Economic Update


Faster Pace of Rate Hike May Strengthen HKD

Overnight, the Federal Open Market Committee (FOMC) announced it would raise the target range for the Federal Funds Rate to 0.5-0.75%. In addition, members of the FOMC indicated a tendency to raise interest rates at a faster pace compared to three months ago (see Table 1). We have taken this opportunity to elaborate our view of the economy and how it may be impacted by the rate hike.

Economic Outlook

As an open economy, Hong Kong relies heavily on international trade, with two-way trade flows representing 423% of the city’s economic output in real terms as of the end of the third quarter. Looking ahead, while the downward pressure on merchandise trade could be lifted slightly, the relatively dejected performance of services trade – particularly travel services – should stay.

Among others, the above-100 reading (100.9) of the World Trade Organisation’s World Trade Outlook Indicator suggests that global trade will see positive growth in the near term, which could ease the cyclical downward pressure on merchandise trade. This argument would receive strong support if our major export destinations (i.e. the Mainland and the U.S.) maintain their growth momentum (see Chart 1).

As for service exports, owing to the enhanced efforts of our neighbours on tourism, we are barred from being optimistic despite a lower comparable base (as illustrated in our 17 October Economic Update). Moreover, the recent strength of the Hong Kong Dollar against the other Asian currencies, including the RMB, would continue to hurt our attractiveness as a tourist destination. If these trends linger, it will lead to mounting pressure on tourism-related sectors, including but not limited to the retail, food and beverage, and hotel industries. All the more, as these three industries are employing some 620,600 people, further risks could be spread through an uptick in unemployment and decline in income, among the other channels.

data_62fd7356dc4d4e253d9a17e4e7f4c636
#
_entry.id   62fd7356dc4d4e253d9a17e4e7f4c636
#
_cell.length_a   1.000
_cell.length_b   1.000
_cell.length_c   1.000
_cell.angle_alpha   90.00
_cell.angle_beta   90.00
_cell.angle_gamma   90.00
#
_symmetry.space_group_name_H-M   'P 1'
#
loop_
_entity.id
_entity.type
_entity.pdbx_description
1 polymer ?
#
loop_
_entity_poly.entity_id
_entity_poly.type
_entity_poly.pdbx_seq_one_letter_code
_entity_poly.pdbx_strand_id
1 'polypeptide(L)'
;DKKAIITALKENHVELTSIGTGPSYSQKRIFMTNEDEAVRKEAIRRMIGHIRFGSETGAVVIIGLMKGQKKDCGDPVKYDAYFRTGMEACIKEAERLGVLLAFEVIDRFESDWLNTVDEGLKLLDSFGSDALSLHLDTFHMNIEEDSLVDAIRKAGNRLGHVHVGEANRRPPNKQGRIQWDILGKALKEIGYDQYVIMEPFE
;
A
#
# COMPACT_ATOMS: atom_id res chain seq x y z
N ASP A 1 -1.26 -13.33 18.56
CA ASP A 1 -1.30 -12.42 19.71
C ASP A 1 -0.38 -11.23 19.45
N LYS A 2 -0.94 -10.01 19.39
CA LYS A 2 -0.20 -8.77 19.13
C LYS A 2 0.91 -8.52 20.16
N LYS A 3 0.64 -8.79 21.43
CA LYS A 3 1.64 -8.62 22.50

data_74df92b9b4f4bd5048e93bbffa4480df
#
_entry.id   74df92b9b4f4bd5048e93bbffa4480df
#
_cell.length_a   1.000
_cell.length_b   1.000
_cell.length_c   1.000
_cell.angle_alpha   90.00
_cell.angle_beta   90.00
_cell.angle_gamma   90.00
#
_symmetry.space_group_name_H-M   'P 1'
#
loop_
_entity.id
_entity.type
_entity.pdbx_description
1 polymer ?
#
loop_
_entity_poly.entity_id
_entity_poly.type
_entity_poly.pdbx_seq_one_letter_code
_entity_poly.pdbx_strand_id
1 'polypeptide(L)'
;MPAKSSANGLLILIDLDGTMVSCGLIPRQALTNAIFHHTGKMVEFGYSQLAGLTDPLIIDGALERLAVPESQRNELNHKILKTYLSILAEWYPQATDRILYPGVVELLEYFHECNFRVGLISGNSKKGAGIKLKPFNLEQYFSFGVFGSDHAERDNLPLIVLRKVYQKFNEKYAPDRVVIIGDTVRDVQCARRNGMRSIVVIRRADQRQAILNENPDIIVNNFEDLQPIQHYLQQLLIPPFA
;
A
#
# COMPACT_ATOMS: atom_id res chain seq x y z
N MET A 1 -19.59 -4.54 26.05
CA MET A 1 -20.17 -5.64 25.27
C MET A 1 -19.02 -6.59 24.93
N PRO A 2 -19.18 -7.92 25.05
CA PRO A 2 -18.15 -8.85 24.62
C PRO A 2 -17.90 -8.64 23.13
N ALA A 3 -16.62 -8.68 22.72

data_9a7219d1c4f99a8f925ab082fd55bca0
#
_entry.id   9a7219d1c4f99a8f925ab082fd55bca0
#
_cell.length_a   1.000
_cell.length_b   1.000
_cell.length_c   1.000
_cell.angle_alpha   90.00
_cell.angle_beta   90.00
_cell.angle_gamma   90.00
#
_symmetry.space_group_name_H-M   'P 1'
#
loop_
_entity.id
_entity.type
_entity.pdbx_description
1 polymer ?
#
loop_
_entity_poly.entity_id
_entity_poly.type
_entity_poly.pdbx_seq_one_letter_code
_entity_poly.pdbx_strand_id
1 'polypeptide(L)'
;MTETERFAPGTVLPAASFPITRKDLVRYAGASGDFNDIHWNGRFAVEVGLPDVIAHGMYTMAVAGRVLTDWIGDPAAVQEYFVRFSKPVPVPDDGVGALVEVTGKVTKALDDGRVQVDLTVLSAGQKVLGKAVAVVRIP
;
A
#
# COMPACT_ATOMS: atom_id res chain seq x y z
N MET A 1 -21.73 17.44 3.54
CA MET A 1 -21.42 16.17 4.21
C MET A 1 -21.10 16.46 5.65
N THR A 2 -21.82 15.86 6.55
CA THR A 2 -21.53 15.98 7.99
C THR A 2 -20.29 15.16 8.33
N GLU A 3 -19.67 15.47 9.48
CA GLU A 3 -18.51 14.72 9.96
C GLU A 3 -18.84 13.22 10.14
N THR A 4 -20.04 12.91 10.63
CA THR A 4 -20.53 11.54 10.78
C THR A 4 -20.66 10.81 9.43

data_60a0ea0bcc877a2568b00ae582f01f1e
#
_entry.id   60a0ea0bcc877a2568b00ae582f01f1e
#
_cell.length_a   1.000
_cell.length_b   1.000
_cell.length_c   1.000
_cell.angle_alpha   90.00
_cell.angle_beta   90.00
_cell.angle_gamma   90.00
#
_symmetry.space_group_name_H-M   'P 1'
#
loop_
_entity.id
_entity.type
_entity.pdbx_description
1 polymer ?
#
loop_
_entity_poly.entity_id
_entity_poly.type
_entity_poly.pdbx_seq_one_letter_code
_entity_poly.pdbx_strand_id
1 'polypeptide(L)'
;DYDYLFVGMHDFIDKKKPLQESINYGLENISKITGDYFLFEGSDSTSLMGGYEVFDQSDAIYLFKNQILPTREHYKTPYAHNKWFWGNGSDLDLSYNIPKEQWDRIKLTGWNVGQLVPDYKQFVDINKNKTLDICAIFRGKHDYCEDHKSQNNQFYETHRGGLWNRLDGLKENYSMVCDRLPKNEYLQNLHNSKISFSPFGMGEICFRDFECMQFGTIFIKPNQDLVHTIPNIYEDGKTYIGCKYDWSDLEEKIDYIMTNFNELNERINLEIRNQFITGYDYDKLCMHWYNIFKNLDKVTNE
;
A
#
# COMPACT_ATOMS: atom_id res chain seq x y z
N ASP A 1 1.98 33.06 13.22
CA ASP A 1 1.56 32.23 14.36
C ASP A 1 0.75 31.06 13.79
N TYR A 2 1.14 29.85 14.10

Indeed, consumption is still posited to grow, notwithstanding the lower growth rate. While we expect the full employment situation to continue in our base case scenario, we are becoming increasingly more conservative about household consumption growth. We take note that the aggregate employment has already fallen moderately from the peak as a result of the lower job figures in the trading and retail sectors, even though total employment is still at a high level (close to 3.5 million, excluding domestic workers). At the same time, while earnings continue to grow year-on-year, the pace has been on a declining trend, with median income up only 3.4% YoY in the third quarter (see Chart 2). Such a declining trend aligns with some professional human resources bodies’ salary forecasts and supports a prudent projection. 1

As for investment, given the favourable base effect, growth will likely be maintained in the near term (see Chart 3). On the other hand, whereas business sentiment seems to have turned slightly more positive as shown in the Government’s Business Tendency Survey (BTS), it is noteworthy that it could be short-lived because businesses tend to be more upbeat as holiday seasons approach.2 Particularly, investment sentiment could become conservative with the cost of borrowing set to increase in 2017. Therefore, we remain cautious about the outlook of investment (i.e. gross fixed capital formation).


Following the Fed’s announcement, the Hong Kong Monetary Authority raised the base rate by 25 basis points to 1%, reflecting the same magnitude of adjustment by the Fed. Nevertheless, as suggested in an earlier article, banks are unlikely to follow such an action given the abundant liquidity in the system (30 November Economic Update).

All in all, we do not expect major changes to our forecast as a result of the more hawkish tone of the FOMC communiqué, which shows that members are now expecting a faster pace of interest rate adjustment. Notwithstanding the above, the signals from the FOMC could add momentum to the recent strength of the Hong Kong Dollar, which could weigh on the tourism-related sectors and will continue to be a key factor that holds us back from being more optimistic.


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